Jim, who had been educated at Geelong College, never got to see the retail empire that would develop out of their tiny 3d, 6d and 1/- store. With the advent of World War I, he joined the AIF in August 1915, served in France with the (2nd Division) 4th Field Artillery Brigade during World War I and was killed in action. Brother Arthur William "A.W." Coles (6 August 1892 2 April 1985) joined the 6th Battalion in August 1914. He was twice wounded in action (at Gallipoli and in France) and was repatriated in 1916. Brother David Henry Coles (July 1894 - 20 October 1917), who had little to do with the business, moved to Wilmot after George took over the business. He served in Belgium with the (4th Division Artillery) 10th Field Artillery Brigade during World War I and died of wounds.
Norman C. Coles, the youngest brother, who was born to George Coles senior's second wife Ann Cameron, in Victoria, received his primary education in Wilmot. He joined G. J. Coles & Coy. Ltd in 1924 and became managing director 1967 - 1975. He was chairman of the board from 1968, and deputy chairman of K-mart (Australia) Ltd. from 1967. He was knighted in 1977.
When "G.J." spread his retail wings and moved to Melbourne, other family members took over the Wilmot store, which became a profitable little business. In its heyday the Coles store in Wilmot actually had about 15 employees and three trucks were used to take supplies to the surrounding areas. The Wilmot store was sold to non-family interests in 1921, after being in the family for 11 years.
The original Coles Store in Wilmot burnt to the ground in February 2014. It had been preserved with many of the fittings of its heyday. Forensic testing has determined the blaze was deliberately lit near the shop's cash register. New owners were due to take over within days of the fire. Cradle Manor, the former home of George Coles, still stands in the main street a short distance from where his store once stood. Located at 62 Main Road, Wilmot, Cradle Manor was built in the early 1900s. Cradle Manor today provides accommodation, its self-contained units are furnished with delightful colonial furnishings and set in lovely English style gardens.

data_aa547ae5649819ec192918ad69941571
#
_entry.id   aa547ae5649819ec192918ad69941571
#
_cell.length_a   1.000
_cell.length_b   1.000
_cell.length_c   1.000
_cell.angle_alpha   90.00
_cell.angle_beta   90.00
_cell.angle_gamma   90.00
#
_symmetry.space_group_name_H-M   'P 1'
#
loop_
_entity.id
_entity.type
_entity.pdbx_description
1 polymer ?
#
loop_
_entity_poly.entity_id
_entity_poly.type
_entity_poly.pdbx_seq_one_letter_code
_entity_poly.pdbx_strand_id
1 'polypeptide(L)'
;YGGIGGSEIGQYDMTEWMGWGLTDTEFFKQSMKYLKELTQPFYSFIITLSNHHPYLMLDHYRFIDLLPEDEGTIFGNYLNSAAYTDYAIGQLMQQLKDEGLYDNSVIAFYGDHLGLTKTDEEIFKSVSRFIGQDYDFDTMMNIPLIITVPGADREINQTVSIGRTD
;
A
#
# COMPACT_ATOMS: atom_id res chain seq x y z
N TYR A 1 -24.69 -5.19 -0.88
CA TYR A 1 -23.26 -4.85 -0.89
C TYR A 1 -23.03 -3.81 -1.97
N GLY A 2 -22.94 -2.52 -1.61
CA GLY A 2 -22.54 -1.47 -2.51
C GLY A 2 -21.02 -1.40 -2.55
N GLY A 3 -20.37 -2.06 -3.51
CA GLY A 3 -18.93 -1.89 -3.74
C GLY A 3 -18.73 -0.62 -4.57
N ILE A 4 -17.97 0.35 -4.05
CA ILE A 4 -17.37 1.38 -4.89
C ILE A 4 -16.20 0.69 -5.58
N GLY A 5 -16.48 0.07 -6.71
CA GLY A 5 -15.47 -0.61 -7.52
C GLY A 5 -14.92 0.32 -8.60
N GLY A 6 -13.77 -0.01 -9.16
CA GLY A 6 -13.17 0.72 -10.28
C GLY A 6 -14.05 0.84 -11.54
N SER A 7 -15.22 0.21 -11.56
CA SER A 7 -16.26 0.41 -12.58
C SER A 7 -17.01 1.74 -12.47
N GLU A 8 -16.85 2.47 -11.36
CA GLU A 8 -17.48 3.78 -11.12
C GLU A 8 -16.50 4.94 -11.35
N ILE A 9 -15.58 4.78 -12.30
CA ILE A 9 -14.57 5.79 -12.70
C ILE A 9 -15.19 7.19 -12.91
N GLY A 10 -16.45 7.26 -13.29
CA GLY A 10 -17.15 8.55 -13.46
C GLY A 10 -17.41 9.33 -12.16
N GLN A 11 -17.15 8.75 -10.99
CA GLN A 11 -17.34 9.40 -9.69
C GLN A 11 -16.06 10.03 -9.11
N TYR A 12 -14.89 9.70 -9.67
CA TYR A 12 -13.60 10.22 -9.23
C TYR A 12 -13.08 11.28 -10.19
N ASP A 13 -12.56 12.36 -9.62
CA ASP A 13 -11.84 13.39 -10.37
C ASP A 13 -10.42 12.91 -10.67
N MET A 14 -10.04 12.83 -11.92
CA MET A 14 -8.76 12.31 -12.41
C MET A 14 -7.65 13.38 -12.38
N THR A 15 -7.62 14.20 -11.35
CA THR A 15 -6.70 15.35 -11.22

The moderate walk to Forth Falls, about 3km from Wilmot, is through native bush and starts at the Garden Cafe. The walk takes 30 minutes to the Lower Falls and 40 minutes to the Upper Falls, returning via the cafe. The Forth Falls walking track forms part of the Tasmanian Trails network. The moderate walk is through temperate forest with views over Lake Barrington and goes along to Quoll Point. The walk takes about 30 minutes.
Location: the walk to the falls starts near the visitor centre just inside the Cradle Mountain National Park, 3km from Wilmot.
Dooley's Trail runs along the Wilmot River from Alma Reserve to Spellmans Reserve at Castra. This walking/riding trail follows the original track carved out by James Dooley in the 1850s who sought to link Forth to the mines along the river to Gad Hill, Black Bluff and beyond. A loop track has now been created to allow for a return journey with low water crossings marked along the route.
The Great Western Tiers are the northern face of the Tasmanian Central Plateau, which rises up to 1420m above sea level and is dominated by Cradle Mountain. In the foothills of the Great Western Tiers can be found a wide range of attractions both man made and natural which can be explored on this drive.
Allow a full day for the drive; add additional time if you are contemplating taking any of the bushwalks in the area or spending more time than a quick visit. The Great Western Tiers are the gateway to Tasmania's best known National Parks - Cradle Mountain, Lake St. Clair and Walls Of Jerusalem - as well as an alternative route to the west coast of Tasmania.